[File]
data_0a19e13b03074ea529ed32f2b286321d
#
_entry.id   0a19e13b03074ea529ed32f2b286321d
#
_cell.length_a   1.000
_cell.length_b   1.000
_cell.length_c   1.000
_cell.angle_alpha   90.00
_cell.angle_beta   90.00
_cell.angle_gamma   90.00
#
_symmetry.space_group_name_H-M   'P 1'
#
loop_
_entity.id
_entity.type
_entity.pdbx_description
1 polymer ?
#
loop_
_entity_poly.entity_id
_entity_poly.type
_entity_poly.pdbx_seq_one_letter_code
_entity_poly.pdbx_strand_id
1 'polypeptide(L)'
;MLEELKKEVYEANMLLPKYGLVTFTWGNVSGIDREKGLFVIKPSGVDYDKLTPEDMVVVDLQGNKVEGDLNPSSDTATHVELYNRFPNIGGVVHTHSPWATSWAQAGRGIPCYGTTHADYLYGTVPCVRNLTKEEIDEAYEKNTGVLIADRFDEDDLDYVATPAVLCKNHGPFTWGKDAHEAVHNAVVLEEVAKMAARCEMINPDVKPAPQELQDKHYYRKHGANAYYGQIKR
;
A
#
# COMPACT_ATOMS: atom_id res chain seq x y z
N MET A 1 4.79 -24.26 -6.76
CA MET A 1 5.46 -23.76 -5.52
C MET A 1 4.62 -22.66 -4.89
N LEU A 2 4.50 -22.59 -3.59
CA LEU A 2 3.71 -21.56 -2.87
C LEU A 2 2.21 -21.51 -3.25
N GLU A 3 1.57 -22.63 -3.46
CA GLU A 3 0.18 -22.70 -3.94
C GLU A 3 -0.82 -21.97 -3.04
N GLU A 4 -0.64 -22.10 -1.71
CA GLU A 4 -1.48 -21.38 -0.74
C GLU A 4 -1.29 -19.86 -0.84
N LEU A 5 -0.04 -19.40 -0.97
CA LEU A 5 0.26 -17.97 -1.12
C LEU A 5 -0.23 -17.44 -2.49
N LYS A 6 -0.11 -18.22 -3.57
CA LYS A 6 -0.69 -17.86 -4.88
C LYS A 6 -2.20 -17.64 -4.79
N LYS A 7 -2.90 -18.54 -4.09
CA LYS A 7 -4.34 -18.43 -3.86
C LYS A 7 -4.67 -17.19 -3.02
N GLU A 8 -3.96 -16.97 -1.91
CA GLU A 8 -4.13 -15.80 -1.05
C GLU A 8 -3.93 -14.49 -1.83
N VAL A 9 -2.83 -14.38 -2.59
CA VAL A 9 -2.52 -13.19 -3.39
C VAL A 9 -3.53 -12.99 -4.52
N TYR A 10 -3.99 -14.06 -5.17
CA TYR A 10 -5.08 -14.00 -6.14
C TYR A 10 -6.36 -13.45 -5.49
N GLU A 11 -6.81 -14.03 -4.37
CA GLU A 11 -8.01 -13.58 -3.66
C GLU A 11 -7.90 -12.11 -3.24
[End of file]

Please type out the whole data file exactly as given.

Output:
data_0a19e13b03074ea529ed32f2b286321d
#
_entry.id   0a19e13b03074ea529ed32f2b286321d
#
_cell.length_a   1.000
_cell.length_b   1.000
_cell.length_c   1.000
_cell.angle_alpha   90.00
_cell.angle_beta   90.00
_cell.angle_gamma   90.00
#
_symmetry.space_group_name_H-M   'P 1'
#
loop_
_entity.id
_entity.type
_entity.pdbx_description
1 polymer ?
#
loop_
_entity_poly.entity_id
_entity_poly.type
_entity_poly.pdbx_seq_one_letter_code
_entity_poly.pdbx_strand_id
1 'polypeptide(L)'
;MLEELKKEVYEANMLLPKYGLVTFTWGNVSGIDREKGLFVIKPSGVDYDKLTPEDMVVVDLQGNKVEGDLNPSSDTATHVELYNRFPNIGGVVHTHSPWATSWAQAGRGIPCYGTTHADYLYGTVPCVRNLTKEEIDEAYEKNTGVLIADRFDEDDLDYVATPAVLCKNHGPFTWGKDAHEAVHNAVVLEEVAKMAARCEMINPDVKPAPQELQDKHYYRKHGANAYYGQIKR
;
A
#
# COMPACT_ATOMS: atom_id res chain seq x y z
N MET A 1 4.79 -24.26 -6.76
CA MET A 1 5.46 -23.76 -5.52
C MET A 1 4.62 -22.66 -4.89
N LEU A 2 4.50 -22.59 -3.59
CA LEU A 2 3.71 -21.56 -2.87
C LEU A 2 2.21 -21.51 -3.25
N GLU A 3 1.57 -22.63 -3.46
CA GLU A 3 0.18 -22.70 -3.94
C GLU A 3 -0.82 -21.97 -3.04
N GLU A 4 -0.64 -22.10 -1.71
CA GLU A 4 -1.48 -21.38 -0.74
C GLU A 4 -1.29 -19.86 -0.84
N LEU A 5 -0.04 -19.40 -0.97
CA LEU A 5 0.26 -17.97 -1.12
C LEU A 5 -0.23 -17.44 -2.49
N LYS A 6 -0.11 -18.22 -3.57
CA LYS A 6 -0.69 -17.86 -4.88
C LYS A 6 -2.20 -17.64 -4.79
N LYS A 7 -2.90 -18.54 -4.09
CA LYS A 7 -4.34 -18.43 -3.86
C LYS A 7 -4.67 -17.19 -3.02
N GLU A 8 -3.96 -16.97 -1.91
CA GLU A 8 -4.13 -15.80 -1.05
C GLU A 8 -3.93 -14.49 -1.83
N VAL A 9 -2.83 -14.38 -2.59
CA VAL A 9 -2.52 -13.19 -3.39
C VAL A 9 -3.53 -12.99 -4.52
N TYR A 10 -3.99 -14.06 -5.17
CA TYR A 10 -5.08 -14.00 -6.14
C TYR A 10 -6.36 -13.45 -5.49
N GLU A 11 -6.81 -14.03 -4.37
CA GLU A 11 -8.01 -13.58 -3.66
C GLU A 11 -7.90 -12.11 -3.24